Pro cycling teams await decision regarding Italian races and coronavirus

Teams are considering alternate schedules in case early-season Italian races are scrapped due to local quarantines.

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“The problem is we just don’t know anything at the moment.”

When asked what happens if coronavirus leading to the cancellation of several key early-season races, Mitchelton-Scott director sportif Julian Dean’s statement speaks for many.

Days after RCS Sport revealed races, including Milano-Sanremo, could be canceled due to an outbreak of coronavirus in the Italian region of Lombardy, teams are holding firm and hoping for the best.

“The Italian races, we just don’t know anything right now,” said Jumbo-Visma director Grischa Niermann told VeloNews, Tuesday. “We have to think about alternative plan-Bs, but we’re not going to start making alternative race schedules or anything just yet. We still need confirmation.”

Right now, the so-called “red zones” are in areas of Lombardy and Veneto in northern Italy, meaning Milan-San Remo could be in the crosshairs. As of now, Strade Bianche and Tirreno-Adriatico are not near infected areas, so those races are not currently at risk. RCS Sport director Mauro Vegni said his staff is monitoring the fast-changing situation, and are working to assure that the races can be held safely.

The questions about how cycling might be impacted come against a backdrop of the so-called coronavirus hitting Europe for the first time this week. Other cases are popping up, including in Spain, and officials are working hard to try to limit the spread of the virus and retain Europe’s open borders.

With Strade Bianche less than two weeks away, teams are still in the dark about what will happen to the 2020 edition. And that’s not through lack of communication or decision from RCS Sport; the decision is in the hands of Italian health officials. The local authorities have put several communities under quarantine and canceled sporting events in areas of Lombardy and Veneto, and are waiting to see if the outbreak calms before making further plans.

“We’re not hearing much from RCS because they don’t know what’s happening either,” Niermann said.

“We’re just going to hold tight at the moment and see how it plays out,” said Dean. His Mitchelton-Scott team is currently planning to use Tirenno-Adriatico as the next step for Adam Yates, after his run at the overall in UAE Tour. “We’re going to give it another four to five days about if they manage to contain it. “The problem is we just don’t know anything at the moment,” he said.

Under the current situation, only portions of the Milan-San Remo route, which rolls through Lombardy toward the Italian Riviera, are near an affected areas.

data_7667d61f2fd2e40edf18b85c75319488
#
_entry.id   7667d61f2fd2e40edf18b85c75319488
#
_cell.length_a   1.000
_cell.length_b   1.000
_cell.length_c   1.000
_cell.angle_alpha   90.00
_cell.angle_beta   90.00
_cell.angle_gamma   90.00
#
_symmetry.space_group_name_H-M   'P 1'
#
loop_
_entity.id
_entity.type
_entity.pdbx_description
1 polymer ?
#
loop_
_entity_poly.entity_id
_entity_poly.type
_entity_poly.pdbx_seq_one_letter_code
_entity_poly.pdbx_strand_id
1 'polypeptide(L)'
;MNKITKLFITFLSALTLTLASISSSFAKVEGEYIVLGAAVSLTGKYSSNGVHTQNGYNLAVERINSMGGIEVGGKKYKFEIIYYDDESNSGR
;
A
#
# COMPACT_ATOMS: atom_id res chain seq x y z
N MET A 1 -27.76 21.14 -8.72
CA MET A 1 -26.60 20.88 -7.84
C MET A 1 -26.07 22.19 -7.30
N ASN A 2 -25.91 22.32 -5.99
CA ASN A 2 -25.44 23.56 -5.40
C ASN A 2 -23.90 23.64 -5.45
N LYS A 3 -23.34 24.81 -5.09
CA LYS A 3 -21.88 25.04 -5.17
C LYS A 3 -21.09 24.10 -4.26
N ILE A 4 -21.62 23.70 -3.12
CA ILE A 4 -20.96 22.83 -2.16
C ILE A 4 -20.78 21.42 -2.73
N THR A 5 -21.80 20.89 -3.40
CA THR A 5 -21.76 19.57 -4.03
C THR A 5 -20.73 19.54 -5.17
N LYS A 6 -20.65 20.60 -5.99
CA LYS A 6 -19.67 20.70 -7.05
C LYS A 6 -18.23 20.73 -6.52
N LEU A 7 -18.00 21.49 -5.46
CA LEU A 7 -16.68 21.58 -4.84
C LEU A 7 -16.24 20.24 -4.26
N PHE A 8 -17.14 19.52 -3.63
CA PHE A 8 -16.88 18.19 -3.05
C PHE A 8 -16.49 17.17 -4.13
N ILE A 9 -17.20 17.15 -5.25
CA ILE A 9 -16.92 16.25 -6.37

Milano-Sanremo marks the first major benchmark in the cycling calendar, with the first of cycling’s monument races forming a major part of many riders’ ambitions for the year. Likewise, Tirreno-Adriatico — which lies beyond the current “red zones” — is seen as an essential form-building race for grand tour and classics riders alike.

In the meantime, teams are going back to drawing boards and establishing plan-Bs and ‘what-ifs’. However, juggling calendars and finding races to replace any cancelled events with such short notice could be either impractical or impossible due to logistics, clashes with other riders’ schedules, or a pure lack of alternative races. One key blow, for example, would be in the case of Tirreno-Adriatico, which clashes on the calendar with Paris-Nice.

For some teams, the sudden outbreak in Italy extends further than the matter of race schedules.

“The problem for us is that we’ve got our service course up in Italy, near Varese,” said Dean. “We could be really stuck for getting staff and equipment in and out. We can’t go trying to pull resources out of the SC ‘just in case’ because we may need to just take it all back if the scare quietens. There’s not much we can do at this moment until we get a bit more indication about what’s happening. “

As teams’ management wait and hold their breath over race schedules, riders’ concerns for their own health and hygiene are heightened, further.

“Riders always have taken things like hygiene really serious and they and the medical staff are doing all they can to be vigilant,” said UAE Team Emirates director Neil Stephens. “We have the added issue that we travel so much. We’re certainly going to be avoiding any problem areas.”

VeloNews has contacted RCS Sport Director Mauro Vengi for comment and will keep VeloNews updated as appropriate.

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